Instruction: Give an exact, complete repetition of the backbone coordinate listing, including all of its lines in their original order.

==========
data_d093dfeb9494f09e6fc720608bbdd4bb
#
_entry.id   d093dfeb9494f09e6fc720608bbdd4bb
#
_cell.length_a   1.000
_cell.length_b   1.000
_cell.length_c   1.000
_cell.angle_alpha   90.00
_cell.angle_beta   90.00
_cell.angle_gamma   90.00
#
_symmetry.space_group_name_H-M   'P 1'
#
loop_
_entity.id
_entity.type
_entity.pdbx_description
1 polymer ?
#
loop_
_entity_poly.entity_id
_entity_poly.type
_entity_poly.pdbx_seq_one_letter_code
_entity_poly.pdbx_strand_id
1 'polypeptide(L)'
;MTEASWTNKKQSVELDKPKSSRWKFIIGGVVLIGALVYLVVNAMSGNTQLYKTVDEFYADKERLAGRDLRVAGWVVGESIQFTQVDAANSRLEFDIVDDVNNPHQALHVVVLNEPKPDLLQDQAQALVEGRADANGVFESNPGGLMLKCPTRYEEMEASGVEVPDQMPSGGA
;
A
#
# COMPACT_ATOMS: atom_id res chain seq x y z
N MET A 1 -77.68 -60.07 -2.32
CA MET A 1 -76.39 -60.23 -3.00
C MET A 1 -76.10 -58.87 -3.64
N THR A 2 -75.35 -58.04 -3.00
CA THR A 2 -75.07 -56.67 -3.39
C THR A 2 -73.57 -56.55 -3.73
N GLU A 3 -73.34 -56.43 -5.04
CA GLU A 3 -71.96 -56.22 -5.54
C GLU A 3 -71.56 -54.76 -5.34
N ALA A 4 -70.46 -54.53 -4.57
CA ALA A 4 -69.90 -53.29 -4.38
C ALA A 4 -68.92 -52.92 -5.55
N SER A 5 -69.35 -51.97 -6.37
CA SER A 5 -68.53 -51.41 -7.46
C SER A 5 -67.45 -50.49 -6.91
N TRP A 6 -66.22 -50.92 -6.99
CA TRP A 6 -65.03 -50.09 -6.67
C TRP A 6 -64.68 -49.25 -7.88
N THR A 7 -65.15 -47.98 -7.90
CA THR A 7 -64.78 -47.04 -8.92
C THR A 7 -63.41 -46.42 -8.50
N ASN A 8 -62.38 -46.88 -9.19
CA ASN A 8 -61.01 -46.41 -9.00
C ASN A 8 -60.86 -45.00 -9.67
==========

data_d093dfeb9494f09e6fc720608bbdd4bb
#
_entry.id   d093dfeb9494f09e6fc720608bbdd4bb
#
_cell.length_a   1.000
_cell.length_b   1.000
_cell.length_c   1.000
_cell.angle_alpha   90.00
_cell.angle_beta   90.00
_cell.angle_gamma   90.00
#
_symmetry.space_group_name_H-M   'P 1'
#
loop_
_entity.id
_entity.type
_entity.pdbx_description
1 polymer ?
#
loop_
_entity_poly.entity_id
_entity_poly.type
_entity_poly.pdbx_seq_one_letter_code
_entity_poly.pdbx_strand_id
1 'polypeptide(L)'
;MTEASWTNKKQSVELDKPKSSRWKFIIGGVVLIGALVYLVVNAMSGNTQLYKTVDEFYADKERLAGRDLRVAGWVVGESIQFTQVDAANSRLEFDIVDDVNNPHQALHVVVLNEPKPDLLQDQAQALVEGRADANGVFESNPGGLMLKCPTRYEEMEASGVEVPDQMPSGGA
;
A
#
# COMPACT_ATOMS: atom_id res chain seq x y z
N MET A 1 -77.68 -60.07 -2.32
CA MET A 1 -76.39 -60.23 -3.00
C MET A 1 -76.10 -58.87 -3.64
N THR A 2 -75.35 -58.04 -3.00
CA THR A 2 -75.07 -56.67 -3.39
C THR A 2 -73.57 -56.55 -3.73
N GLU A 3 -73.34 -56.43 -5.04
CA GLU A 3 -71.96 -56.22 -5.54
C GLU A 3 -71.56 -54.76 -5.34
N ALA A 4 -70.46 -54.53 -4.57
CA ALA A 4 -69.90 -53.29 -4.38
C ALA A 4 -68.92 -52.92 -5.55
N SER A 5 -69.35 -51.97 -6.37
CA SER A 5 -68.53 -51.41 -7.46
C SER A 5 -67.45 -50.49 -6.91
N TRP A 6 -66.22 -50.92 -6.99
CA TRP A 6 -65.03 -50.09 -6.67
C TRP A 6 -64.68 -49.25 -7.88
N THR A 7 -65.15 -47.98 -7.90
CA THR A 7 -64.78 -47.04 -8.92
C THR A 7 -63.41 -46.42 -8.50
N ASN A 8 -62.38 -46.88 -9.19
CA ASN A 8 -61.01 -46.41 -9.00
C ASN A 8 -60.86 -45.00 -9.67